o To help enable process improvement for better performance--do it better, cheaper, faster.
o A collection of activities that takes one or more kinds of input and creates an output that is of value to the customer." - Hammer and Champy, in Reengineering the Corporation
Typical potential process improvement areas are:
Non-productive asset. Assets kept working are more productive, but only if the output is actually needed and soon. The classic asset misuse is "keeping machines or people busy" even though the results aren't needed. This wastes investment by inflating inventory, tying up material, space, capital, manpower and equipment resources. It is often aggravated by misapplication of metrics. For example a production manager who is measured by raw unit production "efficiency" measures is likely to commit this "sin." If assets cannot be kept productive under this rule, then divestiture, replacement or outsourcing should be considered, as feasible. New metrics may also be needed.
The total elapsed time to produce one unit. This includes all delays including elapsed set-up, queue, move, inspection, rework and also the actual processing time. Typical processes have 60-95% idle time, while product is not actually being worked on. Therefore the greatest cycle time reduction opportunities are normally, but not always, in delay time. Lost time may be recovered by balancing operations, reducing: storage time, handling, waiting for approvals, queues, handoffs, inspection, etc. Shorter cycle times usually improve competitiveness by cutting costs and response time.
The ability of the process to meet the desired quality and speed at an acceptable cost.
Important performance indicator to be measured. Examples: Inventory turns, cycle time. Metrics should be meaningful to the level of the people held accountable. For instance, "average plant level cycle time" is not meaningful to a team responsible for assembling a certain model computer disc drive. They need their own metric.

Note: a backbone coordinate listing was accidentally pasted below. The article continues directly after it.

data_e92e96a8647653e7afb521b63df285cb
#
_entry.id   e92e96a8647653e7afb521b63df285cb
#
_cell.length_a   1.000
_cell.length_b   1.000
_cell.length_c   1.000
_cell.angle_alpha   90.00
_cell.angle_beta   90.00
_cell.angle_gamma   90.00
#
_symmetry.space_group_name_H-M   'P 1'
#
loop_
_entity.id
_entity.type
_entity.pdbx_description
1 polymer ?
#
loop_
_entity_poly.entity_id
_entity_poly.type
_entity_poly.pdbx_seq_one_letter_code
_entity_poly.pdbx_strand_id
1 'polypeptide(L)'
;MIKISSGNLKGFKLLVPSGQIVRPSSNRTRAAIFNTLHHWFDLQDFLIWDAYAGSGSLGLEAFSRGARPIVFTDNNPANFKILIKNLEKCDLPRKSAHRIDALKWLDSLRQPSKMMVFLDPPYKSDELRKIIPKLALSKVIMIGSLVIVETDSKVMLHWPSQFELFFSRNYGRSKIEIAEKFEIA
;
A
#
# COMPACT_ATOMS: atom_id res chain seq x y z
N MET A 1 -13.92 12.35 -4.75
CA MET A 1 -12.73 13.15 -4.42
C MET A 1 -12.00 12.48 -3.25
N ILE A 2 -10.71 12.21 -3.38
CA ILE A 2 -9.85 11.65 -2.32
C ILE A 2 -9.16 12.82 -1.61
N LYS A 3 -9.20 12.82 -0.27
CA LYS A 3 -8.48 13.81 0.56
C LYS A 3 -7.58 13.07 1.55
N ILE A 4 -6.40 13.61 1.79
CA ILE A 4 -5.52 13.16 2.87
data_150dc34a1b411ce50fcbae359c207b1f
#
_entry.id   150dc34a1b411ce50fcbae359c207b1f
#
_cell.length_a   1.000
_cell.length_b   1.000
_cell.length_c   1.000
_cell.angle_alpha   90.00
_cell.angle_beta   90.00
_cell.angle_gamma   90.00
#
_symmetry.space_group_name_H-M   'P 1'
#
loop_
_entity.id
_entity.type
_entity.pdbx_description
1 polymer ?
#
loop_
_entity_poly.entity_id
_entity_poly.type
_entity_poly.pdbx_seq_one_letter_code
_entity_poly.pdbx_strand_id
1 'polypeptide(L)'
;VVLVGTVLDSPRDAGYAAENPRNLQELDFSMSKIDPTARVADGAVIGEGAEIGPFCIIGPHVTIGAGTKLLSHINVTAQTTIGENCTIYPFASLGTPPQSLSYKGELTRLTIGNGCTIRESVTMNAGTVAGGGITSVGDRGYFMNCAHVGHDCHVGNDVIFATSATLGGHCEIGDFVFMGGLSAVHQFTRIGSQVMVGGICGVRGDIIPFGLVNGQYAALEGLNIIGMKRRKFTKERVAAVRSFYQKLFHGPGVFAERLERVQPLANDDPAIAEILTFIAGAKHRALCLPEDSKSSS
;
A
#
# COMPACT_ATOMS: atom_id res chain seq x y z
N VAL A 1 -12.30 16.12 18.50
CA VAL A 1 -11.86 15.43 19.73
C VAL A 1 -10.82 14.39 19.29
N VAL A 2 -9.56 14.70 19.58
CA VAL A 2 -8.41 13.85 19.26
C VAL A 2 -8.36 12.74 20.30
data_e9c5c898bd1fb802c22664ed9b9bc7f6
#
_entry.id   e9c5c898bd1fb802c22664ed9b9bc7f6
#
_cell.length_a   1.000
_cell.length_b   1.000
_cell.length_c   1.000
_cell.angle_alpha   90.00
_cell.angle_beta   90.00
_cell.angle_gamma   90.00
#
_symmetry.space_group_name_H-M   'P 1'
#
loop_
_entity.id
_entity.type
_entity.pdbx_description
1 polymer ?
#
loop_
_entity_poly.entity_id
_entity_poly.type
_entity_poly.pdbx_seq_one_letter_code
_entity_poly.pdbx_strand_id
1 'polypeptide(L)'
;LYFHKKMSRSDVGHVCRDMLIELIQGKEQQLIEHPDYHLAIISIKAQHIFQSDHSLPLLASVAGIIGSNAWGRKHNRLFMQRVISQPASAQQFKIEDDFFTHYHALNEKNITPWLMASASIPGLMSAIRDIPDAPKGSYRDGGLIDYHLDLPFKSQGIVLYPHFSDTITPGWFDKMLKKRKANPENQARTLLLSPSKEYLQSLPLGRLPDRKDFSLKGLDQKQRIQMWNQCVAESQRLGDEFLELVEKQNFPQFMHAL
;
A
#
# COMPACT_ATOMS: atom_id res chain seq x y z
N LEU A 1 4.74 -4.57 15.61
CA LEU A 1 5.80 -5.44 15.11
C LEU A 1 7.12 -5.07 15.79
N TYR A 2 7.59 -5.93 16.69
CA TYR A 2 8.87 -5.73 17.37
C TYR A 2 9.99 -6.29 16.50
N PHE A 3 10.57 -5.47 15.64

Production unit designed to make one product/service line or process. Ideally, all resources needed to complete a product or process are contained in the cell. Cells may be arranged as component/assembly feeders to final assembly test cells. Functionally-oriented cells have resulted in improvements, but product or process cells have generally shown superior results.
Any portion of an activity performed, resource assigned or utilized that is not absolutely essential to meeting the mission/objectives of a legitimate process.
Manufacturing process with as much waste as possible eliminated. A Lean Manufacturing manifesto and body of knowledge has been created and is available through the Agility Forum. This is having a profound influence on current thinking.
INPUTS TO THE PROCESS
External to the Process
Don't jump right into the detailed guts of the process. Start at the top, with the product or service to be provided. Make sure it is defined to meet customers' expectations--technical specifications, service requirements, quality and pricing. First make sure you're working on the right process, with the right objectives! The biggest, easiest improvements often occur right here, before even getting into the actual process in question.
"Frame the process"--Look at things external to the process first. Before you do anything, make sure you know what you need the process to do. There should be a clear, simple, strong overall mission statement. Examples: "Eyeglasses in one hour," (Lenscrafters) or... "When it [your package] absolutely, positively has to be there overnight." (FedEx). Don't waste time improving the wrong process with the wrong mission or approach. As you break the process down into lower levels of detail, each piece may not satisfy the overall mission statement, but it should be clear what role it plays in doing that. Accomplish this by formulating simple objectives for each piece.